The Arcadians or Cajuns as they now call themselves are still there – jealously protecting their culture, their cuisine, their music, their traditions and their language – a unique mix of 16th century rural French, native American, West Indian patois and English. They are still Catholic and they still bend the knee to no man.
The full tragedy of “Le Grand Dérangement” is remembered in Louisiana, both in their traditional songs and in Henry Wadsworth Longfellow’s classic, if questionably researched, epic poem ‘Evangeline – A Tale of Arcadie’.
In the poem, Evangeline, “the fairest of maids”, is separated from her lover Gabriel during Le Grand Dérangement. She comes looking for him in Louisiana, only to discover that he has moved on. Finally Evangeline settles in Philadelphia and, as an old woman, works as a ‘Sister of Mercy’ among the poor. While tending the dying during an epidemic she finds Gabriel among the sick, and he dies in her arms…
Suddenly, as if arrested by fear or a feeling of wonder,
Still she stood with her colorless lips apart, while a shudder
Ran through her frame, and, forgotten, the flowerets dropped from her fingers,
And from her eyes and cheeks the light and bloom of the morning.
Then there escaped from her lips a cry of such terrible anguish,
That the dying heard it, and started up from their pillows.
On the pallet before her was stretched the form of an old man…
Then through those realms of shade, in multiplied reverberations,
Heard he that cry of pain, and through the hush that succeeded
Whispered a gentle voice, in accents tender and saint-like,
“Gabriel! O my beloved!” and died away into silence.
Then he beheld, in a dream, once more the home of his childhood;
Green Acadian meadows, with sylvan rivers among them,
Village, and mountain, and woodlands; and, walking under their shadow,
As in the days of her youth, Evangeline rose in his vision.
Listen to a very moving song about Evangeline recorded by Marie-Jo Therio
Longfellow’s poem is based upon an apparently true story which is equally dramatic. Emmaline LaBiche and Louis Arcenaux lived in Grand Pré in Nova Scotia and were engaged to be married. When the Redcoats came and expelled the Arcadians Emmaline and Louis were separated. The story goes that after many difficulties Emmaline traced Louis to Louisiana where there were reunited under an oak tree that still stands on Bayou Teche in St. Martinville. When Emmaline discovered that Louis had married another she had a mental breakdown that was to mark the rest of her life.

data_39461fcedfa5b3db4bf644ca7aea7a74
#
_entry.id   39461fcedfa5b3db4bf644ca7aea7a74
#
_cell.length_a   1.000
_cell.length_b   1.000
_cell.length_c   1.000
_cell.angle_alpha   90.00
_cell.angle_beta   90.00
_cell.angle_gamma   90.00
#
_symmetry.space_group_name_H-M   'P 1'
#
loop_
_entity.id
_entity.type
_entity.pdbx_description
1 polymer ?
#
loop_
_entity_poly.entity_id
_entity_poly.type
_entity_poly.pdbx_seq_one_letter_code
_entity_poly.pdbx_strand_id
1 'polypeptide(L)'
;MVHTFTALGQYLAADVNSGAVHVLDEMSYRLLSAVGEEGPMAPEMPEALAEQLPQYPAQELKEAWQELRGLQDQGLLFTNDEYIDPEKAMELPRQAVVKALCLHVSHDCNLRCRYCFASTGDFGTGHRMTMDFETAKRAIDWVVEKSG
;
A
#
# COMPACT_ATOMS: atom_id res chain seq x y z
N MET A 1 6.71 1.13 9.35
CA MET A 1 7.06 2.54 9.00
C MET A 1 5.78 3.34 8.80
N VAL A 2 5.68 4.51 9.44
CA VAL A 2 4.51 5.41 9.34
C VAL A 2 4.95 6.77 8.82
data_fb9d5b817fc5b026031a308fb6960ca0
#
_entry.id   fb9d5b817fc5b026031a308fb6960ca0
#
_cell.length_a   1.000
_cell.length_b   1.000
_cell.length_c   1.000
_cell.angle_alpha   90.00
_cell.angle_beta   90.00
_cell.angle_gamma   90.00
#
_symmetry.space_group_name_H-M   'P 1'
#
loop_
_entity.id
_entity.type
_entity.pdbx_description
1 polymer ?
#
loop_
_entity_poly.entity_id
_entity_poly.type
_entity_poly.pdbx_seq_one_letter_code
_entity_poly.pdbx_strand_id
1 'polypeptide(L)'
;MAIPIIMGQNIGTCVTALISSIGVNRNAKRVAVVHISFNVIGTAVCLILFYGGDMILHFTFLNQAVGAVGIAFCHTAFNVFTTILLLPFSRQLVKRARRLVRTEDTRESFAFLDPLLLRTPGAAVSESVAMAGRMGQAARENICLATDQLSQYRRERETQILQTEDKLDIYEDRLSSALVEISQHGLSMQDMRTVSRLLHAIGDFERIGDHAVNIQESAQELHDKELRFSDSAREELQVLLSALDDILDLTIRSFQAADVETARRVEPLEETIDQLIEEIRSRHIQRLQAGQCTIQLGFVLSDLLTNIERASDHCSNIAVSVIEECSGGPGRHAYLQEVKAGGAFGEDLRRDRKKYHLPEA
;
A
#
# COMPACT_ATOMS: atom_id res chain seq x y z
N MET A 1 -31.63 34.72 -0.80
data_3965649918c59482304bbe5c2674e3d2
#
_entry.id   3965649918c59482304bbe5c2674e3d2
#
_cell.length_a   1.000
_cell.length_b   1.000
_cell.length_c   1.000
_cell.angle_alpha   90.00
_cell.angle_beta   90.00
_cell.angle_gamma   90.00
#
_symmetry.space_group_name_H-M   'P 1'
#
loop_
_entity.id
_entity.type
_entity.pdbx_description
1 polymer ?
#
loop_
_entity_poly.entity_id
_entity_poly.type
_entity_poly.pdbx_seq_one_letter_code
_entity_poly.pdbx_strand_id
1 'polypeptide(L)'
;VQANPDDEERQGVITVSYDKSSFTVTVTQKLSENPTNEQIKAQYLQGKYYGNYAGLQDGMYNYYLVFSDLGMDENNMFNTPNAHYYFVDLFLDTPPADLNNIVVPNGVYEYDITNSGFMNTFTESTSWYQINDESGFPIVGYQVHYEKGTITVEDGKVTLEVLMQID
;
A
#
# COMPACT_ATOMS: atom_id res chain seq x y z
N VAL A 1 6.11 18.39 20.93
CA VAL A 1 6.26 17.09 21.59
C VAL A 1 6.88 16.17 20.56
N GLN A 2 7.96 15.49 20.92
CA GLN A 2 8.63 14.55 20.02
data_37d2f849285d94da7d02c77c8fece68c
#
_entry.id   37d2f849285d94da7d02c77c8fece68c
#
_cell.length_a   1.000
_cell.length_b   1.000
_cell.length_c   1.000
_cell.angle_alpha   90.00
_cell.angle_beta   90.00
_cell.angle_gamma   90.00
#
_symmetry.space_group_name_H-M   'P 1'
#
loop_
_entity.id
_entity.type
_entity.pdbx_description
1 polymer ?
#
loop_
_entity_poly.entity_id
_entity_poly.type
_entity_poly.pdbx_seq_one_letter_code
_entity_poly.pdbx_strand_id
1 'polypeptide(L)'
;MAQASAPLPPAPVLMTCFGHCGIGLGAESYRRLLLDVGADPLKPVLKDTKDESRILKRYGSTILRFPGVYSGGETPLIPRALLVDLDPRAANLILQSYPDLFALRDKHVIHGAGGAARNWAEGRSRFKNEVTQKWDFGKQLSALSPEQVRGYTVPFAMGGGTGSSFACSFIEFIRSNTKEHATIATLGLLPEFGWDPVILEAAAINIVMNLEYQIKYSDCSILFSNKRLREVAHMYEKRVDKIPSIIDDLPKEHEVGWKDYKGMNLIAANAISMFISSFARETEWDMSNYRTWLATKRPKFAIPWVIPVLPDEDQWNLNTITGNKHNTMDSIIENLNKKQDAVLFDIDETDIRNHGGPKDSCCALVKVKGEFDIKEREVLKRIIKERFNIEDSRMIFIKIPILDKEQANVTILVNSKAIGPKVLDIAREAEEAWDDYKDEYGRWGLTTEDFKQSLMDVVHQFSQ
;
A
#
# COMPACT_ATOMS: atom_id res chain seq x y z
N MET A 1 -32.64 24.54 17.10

When we consider the terrible things that happen in the world around us – wars and persecution and terrorism and hatred and genocide, we British often take the moral high ground, believing that we could never do such things. But we have done such things as was demonstrated in 1755 in Canada – and tragically, being human, we are capable of doing such things again. When the Cajuns of Louisiana look upon their polluted beaches it isn’t just “British” oil that they see, but also the tears of Evangeline and her only love, Gabriel.
Vainly he strove to rise; and Evangeline, kneeling beside him,
Kissed his dying lips, and laid his head on her bosom.
Sweet was the light of his eyes; but it suddenly sank into darkness,
As when a lamp is blown out by a gust of wind at a casement.
All was ended now, the hope, and the fear, and the sorrow,
All the aching of heart, the restless, unsatisfied longing,
All the dull, deep pain, and constant anguish of patience!
And, as she pressed once more the lifeless head to her bosom,
Meekly she bowed her own, and murmured," Father, I thank thee!"
— from Martyn Day